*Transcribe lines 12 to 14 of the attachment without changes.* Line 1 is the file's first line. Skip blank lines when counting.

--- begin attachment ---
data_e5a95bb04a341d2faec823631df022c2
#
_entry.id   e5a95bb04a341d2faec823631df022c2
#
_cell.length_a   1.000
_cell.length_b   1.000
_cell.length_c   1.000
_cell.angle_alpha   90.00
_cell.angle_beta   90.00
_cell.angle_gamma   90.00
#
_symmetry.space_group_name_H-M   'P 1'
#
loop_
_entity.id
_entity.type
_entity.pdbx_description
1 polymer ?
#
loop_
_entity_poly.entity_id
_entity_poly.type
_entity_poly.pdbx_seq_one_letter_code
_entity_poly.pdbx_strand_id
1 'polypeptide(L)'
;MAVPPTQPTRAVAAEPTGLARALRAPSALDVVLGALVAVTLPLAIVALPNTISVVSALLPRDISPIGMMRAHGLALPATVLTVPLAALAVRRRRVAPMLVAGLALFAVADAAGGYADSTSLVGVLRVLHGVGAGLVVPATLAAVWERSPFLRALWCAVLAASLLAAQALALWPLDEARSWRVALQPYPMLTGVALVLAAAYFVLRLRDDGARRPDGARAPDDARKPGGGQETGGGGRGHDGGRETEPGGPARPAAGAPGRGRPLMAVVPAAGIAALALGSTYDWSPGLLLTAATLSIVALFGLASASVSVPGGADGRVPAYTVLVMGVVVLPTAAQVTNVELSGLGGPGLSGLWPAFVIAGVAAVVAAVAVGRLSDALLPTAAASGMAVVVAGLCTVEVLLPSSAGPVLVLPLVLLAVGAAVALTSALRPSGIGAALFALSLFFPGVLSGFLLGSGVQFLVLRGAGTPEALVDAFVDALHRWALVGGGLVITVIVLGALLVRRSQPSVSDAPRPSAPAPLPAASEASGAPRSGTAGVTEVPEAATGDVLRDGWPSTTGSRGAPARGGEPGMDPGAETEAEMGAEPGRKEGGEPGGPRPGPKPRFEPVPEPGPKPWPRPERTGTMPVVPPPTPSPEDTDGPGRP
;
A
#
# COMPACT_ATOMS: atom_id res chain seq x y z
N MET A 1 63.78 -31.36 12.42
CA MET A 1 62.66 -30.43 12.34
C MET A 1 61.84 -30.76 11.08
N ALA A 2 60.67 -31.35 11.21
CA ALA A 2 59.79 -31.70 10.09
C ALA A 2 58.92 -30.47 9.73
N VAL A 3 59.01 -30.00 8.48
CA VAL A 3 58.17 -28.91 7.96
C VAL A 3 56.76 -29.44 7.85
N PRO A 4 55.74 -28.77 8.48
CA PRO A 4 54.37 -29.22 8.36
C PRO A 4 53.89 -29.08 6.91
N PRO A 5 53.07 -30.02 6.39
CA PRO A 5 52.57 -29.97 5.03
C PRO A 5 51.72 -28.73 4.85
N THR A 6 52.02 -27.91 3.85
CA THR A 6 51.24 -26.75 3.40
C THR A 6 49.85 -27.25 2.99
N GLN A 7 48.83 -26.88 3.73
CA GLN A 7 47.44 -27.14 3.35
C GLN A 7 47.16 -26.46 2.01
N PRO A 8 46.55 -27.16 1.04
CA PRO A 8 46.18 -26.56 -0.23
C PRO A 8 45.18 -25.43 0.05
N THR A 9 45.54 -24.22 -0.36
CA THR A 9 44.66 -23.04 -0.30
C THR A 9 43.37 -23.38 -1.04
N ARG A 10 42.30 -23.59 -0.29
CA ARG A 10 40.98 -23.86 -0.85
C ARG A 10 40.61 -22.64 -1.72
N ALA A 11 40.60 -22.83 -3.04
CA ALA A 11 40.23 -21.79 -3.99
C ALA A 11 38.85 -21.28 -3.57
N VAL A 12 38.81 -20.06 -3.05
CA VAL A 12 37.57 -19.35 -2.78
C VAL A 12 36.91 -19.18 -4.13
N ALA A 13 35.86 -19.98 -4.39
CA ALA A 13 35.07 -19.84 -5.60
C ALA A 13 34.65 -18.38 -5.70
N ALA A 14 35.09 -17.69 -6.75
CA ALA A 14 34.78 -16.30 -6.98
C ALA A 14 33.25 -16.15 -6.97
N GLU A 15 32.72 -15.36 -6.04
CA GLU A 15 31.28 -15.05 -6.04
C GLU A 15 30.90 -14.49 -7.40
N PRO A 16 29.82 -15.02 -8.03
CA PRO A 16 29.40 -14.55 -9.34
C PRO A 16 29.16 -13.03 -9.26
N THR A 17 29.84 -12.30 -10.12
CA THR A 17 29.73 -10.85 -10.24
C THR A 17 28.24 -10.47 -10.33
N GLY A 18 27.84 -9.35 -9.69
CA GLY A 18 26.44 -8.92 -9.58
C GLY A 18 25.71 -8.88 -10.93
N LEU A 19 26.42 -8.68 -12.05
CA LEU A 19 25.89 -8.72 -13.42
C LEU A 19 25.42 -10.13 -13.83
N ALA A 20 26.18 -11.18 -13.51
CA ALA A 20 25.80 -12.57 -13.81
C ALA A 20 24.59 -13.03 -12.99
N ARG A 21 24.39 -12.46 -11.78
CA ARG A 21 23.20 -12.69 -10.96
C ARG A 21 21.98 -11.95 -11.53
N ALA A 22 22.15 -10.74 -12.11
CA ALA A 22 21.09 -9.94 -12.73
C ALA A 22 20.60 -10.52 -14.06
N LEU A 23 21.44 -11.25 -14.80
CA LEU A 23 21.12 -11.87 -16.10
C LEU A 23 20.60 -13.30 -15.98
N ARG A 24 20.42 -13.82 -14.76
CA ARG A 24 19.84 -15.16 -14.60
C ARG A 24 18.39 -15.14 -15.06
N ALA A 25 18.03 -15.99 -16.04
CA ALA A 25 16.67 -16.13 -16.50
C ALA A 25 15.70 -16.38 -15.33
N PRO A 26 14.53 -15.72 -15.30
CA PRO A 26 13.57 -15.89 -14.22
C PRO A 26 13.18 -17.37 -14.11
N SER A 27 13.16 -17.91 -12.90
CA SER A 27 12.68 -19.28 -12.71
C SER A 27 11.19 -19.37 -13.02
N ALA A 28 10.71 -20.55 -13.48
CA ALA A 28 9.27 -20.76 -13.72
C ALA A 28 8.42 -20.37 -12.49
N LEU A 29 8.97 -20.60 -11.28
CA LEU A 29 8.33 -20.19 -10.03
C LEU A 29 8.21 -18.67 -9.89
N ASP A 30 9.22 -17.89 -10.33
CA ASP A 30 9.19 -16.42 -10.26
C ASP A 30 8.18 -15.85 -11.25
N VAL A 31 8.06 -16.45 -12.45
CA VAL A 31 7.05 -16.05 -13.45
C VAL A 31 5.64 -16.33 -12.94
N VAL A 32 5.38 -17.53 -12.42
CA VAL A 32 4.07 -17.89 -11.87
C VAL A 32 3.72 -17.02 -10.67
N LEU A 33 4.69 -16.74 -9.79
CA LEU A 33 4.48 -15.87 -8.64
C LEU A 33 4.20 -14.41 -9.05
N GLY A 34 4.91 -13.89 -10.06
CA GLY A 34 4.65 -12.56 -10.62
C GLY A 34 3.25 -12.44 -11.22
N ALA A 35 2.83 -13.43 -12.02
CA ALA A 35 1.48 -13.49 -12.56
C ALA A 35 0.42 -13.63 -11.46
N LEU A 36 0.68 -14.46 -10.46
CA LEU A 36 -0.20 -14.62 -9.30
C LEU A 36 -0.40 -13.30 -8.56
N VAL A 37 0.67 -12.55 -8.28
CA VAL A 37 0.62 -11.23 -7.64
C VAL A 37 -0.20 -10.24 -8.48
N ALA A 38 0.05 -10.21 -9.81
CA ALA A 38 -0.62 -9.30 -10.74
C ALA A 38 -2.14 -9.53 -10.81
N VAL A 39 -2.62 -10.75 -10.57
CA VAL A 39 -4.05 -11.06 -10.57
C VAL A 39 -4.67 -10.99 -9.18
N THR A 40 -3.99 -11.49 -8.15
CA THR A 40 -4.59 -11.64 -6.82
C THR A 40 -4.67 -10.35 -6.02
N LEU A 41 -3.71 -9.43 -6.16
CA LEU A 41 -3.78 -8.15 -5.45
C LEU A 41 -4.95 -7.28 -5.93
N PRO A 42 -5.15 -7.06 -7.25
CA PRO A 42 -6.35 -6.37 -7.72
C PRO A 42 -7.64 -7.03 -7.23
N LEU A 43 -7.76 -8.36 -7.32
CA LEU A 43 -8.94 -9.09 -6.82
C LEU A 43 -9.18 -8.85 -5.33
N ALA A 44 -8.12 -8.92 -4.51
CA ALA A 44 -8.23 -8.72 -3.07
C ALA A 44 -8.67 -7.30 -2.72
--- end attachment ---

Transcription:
_symmetry.space_group_name_H-M   'P 1'
#
loop_